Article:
Article published in:Applying Cognitive Linguistics: Figurative language in use, constructions and typology
Edited by Ana María Piquer-Píriz and Rafael Alejo-González
[Benjamins Current Topics 99] 2018
► pp. 23–50
Overt and covert uses of metaphor in the academic mentoring in English of Spanish undergraduate students at five European universities
Twenty-seven semi-guided office hours’ consultations between lecturers and Spanish-speaking undergraduate students were recorded at five different universities in Europe where English is the medium of instruction. The linguistic data gathered show that metaphor plays a significant role in the way that lecturers explain to visiting Erasmus students how assignments, exams or course contents should be approached and understood. When mentoring their students, lecturers often frame the advice they are giving in metaphorical ways; occasionally this is done overtly, through establishing analogies or non-literal comparisons, but more often it is done covertly, through the use of conventional metaphorical expressions that are not accompanied by words or phrases that signal that the lecturers’ words should be understood as metaphors. This article examines extracts of talk from 5 academic conversations, looking at the different ways that ideas are framed metaphorically and the kind of responses they provoke in a conversational partner. The initial hypothesis was that overt metaphors would be a particularly effective means of communicating an idea in these crosscultural mentoring sessions. However, when we compare this with covert uses of metaphor in the corpus, there is only weak evidence that it is so. Rather, the communicative success of any use of metaphor seems to depend very largely on the way that the conversational partners enact their roles as collaborative participants in an academic conversation.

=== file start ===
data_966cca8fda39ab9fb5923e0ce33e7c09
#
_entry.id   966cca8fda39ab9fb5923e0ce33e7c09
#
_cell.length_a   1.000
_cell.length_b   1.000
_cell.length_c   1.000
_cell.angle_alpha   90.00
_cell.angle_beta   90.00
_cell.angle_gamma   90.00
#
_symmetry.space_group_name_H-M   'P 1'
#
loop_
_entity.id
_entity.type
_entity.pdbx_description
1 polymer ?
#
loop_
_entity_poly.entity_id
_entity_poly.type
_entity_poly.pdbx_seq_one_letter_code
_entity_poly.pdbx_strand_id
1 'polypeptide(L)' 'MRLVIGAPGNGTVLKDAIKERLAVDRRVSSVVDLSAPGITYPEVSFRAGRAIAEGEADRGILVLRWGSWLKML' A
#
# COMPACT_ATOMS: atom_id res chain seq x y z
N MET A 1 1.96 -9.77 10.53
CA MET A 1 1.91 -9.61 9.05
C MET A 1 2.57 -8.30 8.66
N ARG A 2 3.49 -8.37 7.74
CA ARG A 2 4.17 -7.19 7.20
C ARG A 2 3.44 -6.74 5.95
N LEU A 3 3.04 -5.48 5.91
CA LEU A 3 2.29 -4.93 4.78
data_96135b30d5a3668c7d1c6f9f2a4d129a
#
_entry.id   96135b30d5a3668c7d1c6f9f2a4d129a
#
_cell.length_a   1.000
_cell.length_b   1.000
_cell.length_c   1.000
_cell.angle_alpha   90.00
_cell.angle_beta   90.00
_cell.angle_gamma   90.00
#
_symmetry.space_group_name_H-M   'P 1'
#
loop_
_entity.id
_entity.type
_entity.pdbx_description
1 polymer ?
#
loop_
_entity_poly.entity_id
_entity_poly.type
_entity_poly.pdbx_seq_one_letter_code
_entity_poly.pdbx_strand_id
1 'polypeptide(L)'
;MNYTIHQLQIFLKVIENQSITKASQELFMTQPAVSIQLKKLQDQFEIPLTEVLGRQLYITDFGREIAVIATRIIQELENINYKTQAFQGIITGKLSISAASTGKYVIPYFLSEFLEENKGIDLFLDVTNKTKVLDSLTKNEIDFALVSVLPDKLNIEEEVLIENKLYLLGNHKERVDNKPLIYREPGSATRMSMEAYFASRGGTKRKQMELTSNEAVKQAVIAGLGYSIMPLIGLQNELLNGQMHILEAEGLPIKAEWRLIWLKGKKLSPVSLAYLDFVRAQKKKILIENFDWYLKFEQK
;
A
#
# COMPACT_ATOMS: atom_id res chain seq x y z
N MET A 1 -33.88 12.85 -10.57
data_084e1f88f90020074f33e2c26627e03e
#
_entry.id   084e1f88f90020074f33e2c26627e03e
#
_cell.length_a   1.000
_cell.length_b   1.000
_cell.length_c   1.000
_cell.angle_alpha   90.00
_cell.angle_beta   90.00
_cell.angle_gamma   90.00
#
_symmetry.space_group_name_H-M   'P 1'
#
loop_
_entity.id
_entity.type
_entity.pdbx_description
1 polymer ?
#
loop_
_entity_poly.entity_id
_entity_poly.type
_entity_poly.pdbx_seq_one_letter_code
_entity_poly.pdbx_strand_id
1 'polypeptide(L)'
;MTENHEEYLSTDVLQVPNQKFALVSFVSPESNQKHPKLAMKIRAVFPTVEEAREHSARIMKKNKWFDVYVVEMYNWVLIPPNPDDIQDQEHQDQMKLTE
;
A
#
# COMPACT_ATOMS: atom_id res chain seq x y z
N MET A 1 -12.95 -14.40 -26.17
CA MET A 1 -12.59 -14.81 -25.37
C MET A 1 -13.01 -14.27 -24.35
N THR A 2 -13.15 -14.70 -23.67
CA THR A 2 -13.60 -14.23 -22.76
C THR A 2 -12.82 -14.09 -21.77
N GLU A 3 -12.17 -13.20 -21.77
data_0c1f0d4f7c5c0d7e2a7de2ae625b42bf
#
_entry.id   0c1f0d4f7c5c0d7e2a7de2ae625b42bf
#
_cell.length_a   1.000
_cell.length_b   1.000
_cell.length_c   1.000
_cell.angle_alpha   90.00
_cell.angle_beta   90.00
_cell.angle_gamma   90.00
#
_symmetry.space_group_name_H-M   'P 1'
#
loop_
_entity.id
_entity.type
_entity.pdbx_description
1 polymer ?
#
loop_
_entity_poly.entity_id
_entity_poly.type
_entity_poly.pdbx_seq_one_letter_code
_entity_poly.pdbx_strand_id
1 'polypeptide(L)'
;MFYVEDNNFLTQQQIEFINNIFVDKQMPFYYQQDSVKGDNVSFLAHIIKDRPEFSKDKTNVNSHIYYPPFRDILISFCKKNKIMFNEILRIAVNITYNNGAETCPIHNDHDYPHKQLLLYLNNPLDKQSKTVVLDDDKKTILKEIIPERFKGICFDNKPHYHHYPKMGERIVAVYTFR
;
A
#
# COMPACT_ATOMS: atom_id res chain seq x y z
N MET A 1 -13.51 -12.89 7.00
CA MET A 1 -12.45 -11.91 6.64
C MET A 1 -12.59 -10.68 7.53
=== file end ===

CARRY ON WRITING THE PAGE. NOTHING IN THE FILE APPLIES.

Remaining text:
Keywords: academic discourse, cross-cultural communication, metaphor, office hours’ consultations
Published online: 03 August 2018